I'm sorry you had to put up with this. Your charge nurses, manager, and supervisors should have had your back and should have addressed this disruptive behavior if the patient did not listen to you.
  4. by   meanmaryjean
    Is it at ALL possible that the supervisor was being sarcastic? Because that was my first thought about her response.
  5. by   MsNewbee
    Thank you for that. I just didn't know I could do anything other than pull my own hair out. I offered her the patch and she declined. She had on a fentanyl patch that she said didn't work and demanded oxycontin from me that she wasn't prescribed and her doctor had already told her no to.

    Thank you for letting me know that I wasn't a whiner because I sure did feel that way (in my mind).
  6. by   nursej22
    At my former facility each patient was presented with a patient's bill of rights and responsibilities, which included that patients would be cooperative with care and follow facilities rules that included no weapons and no smoking. They were also informed that infractions may result in discharge. And they followed through with it.

    Use of any tobacco products, except for gum, patches or prescribed inhalers were not permitted on the grounds, for patients, visitors or staff.
  7. by   JBMmom
    I'm surprised that such a demanding patient wasn't traded to different assignments for so long. If someone is known to be that draining, our charge nurses do their best to A)give the nurse the lightest possible assignment with the demanding patient and B) not assign the same nurse repeatedly- to avoid such a situation. As for their right, just no. I have told many patients things like- I am happy to provide the best care I can for you in the next eight hours, but I will not tolerate abusive language behavior towards myself or my staff. I will call security if it continues to be an issue. Most people calm down after that. Especially an alert and oriented person? Unacceptable. I also find it highly unusual that your patient can do out and smoke, I haven't seen that yet in my hospital. I would question why management did not get involved earlier with this patient's behavior. It was clearly disruptive to everyone and should have been addressed.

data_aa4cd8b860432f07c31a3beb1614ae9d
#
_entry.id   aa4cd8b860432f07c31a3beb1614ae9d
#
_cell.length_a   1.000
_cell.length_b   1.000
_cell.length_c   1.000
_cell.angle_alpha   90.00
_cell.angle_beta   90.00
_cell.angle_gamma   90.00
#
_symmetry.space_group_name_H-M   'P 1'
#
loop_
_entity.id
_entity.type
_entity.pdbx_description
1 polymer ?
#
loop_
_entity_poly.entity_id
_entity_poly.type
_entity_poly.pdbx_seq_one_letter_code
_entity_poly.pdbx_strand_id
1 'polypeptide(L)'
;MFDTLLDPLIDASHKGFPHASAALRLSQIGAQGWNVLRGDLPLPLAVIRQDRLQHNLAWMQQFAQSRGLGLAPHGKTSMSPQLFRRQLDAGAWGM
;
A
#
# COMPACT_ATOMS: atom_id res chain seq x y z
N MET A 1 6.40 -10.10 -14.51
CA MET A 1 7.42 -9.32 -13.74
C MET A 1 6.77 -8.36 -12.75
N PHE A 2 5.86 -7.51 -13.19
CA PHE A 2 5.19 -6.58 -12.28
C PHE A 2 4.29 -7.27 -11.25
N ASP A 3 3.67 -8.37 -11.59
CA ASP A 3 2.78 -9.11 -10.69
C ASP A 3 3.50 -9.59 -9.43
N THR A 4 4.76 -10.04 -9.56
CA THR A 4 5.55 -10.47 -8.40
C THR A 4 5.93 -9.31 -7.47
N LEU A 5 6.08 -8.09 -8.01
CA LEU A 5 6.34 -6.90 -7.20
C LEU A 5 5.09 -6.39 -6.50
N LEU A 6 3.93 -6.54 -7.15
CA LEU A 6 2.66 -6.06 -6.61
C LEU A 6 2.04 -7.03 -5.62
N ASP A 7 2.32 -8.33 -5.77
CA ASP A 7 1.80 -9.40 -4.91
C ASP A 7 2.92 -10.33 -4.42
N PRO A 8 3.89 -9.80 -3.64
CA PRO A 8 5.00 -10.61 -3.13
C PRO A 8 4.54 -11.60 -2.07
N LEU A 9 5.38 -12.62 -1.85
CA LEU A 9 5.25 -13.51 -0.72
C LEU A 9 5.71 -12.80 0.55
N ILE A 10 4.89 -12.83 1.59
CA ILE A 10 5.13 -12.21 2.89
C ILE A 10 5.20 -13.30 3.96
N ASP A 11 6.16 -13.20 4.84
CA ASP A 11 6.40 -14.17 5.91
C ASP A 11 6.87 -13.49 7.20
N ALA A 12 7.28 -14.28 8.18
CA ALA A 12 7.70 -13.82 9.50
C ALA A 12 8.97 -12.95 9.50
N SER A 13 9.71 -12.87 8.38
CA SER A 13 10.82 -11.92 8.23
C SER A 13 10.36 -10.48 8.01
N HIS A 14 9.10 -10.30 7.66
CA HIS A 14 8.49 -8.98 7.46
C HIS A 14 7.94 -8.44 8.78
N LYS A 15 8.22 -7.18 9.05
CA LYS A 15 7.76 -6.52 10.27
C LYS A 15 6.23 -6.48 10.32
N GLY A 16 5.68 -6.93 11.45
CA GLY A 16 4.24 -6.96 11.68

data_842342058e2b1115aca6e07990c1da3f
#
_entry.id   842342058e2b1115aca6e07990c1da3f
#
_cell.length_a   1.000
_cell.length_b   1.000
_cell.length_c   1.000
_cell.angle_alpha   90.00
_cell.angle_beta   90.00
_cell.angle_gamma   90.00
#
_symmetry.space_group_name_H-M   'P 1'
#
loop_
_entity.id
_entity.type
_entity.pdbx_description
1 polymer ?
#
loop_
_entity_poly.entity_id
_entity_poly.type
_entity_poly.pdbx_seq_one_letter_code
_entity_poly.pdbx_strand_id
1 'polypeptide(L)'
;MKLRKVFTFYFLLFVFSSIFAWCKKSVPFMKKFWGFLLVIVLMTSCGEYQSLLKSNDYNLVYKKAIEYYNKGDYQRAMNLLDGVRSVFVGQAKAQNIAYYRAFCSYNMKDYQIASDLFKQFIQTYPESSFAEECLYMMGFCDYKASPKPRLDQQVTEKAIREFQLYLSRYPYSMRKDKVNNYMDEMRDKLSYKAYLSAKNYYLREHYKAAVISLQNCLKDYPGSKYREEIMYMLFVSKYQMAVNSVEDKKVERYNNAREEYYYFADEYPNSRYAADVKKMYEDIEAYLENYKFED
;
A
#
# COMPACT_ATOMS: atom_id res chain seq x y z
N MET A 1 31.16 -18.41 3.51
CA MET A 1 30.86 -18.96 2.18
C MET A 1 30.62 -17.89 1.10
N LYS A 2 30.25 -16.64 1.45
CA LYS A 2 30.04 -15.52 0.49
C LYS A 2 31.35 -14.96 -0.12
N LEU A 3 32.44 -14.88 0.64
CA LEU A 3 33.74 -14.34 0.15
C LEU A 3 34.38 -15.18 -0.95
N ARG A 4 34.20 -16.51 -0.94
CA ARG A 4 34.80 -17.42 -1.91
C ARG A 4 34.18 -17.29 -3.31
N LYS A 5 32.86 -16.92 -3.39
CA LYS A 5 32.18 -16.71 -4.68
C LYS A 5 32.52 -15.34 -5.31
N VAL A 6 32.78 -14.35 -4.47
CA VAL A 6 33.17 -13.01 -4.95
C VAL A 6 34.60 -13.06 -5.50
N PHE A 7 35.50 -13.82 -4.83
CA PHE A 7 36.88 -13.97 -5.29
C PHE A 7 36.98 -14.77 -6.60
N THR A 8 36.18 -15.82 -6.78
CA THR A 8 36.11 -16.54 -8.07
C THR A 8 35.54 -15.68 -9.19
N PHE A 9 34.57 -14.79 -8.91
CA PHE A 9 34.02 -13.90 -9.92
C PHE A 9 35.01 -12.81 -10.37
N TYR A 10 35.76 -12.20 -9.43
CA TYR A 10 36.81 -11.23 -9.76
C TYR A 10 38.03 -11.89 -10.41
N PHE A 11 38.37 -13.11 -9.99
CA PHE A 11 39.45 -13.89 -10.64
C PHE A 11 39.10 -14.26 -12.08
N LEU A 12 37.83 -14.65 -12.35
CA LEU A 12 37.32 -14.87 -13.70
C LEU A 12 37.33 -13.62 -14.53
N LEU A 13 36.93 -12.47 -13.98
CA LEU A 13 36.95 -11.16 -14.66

Don't let this one experience drag you down too much. Focus on the positive experiences you've had, and will continue to have, after this miserable one. Good luck!
  8. by   MsNewbee
    I hope that she was! She works the opposite shift of me so I've never worked with her directly before. The patient's behavior was so consistent. The nurses on the night shift would comment how awful this patient was until I started working with her and then suddenly she could sleep at night. I thought it was because she expended so much energy hollering at me all day.

    That's why I didn't say anything to any supervisors or bring it up because it could have been a joke, but I was curious to see how the patient's underlying behavior for the comment should have been addressed and how I can keep going on if I'm smiling through tears stinging my eyes.

    During a meeting we were informed that reimbursements were based on patient satisfaction and now we wouldn't get paid if patient's weren't happy and then this lady showed up and they assigned her to me. She was there 8 days and I had her for 5. I thought the whole situation was a cruel joke.
  9. by   heron
    Ringing the call bell 15 times in 10 minutes is not even normal drug-seeking (in the pejorative sense of the term). That level of short term memory loss is more consistent with dementia. Did anyone ask for a psych consult to help get a handle on mental health issues that might be affecting her behavior?

    Without having a fuller clinical picture, it's hard to be helpful other than to say that the first step would be setting firm limits that are consistently enforced by all staff. If admin isn't backing you up, that's pretty tricky.
  10. by   anitalaff
    Quote from AceOfHearts<3
    Patients have absolutely NO right to abuse us. Her behavior was so far from acceptable and should have been addressed as soon as it started. It is not ok to abuse the call bell or to scream and disrupt the entire unit.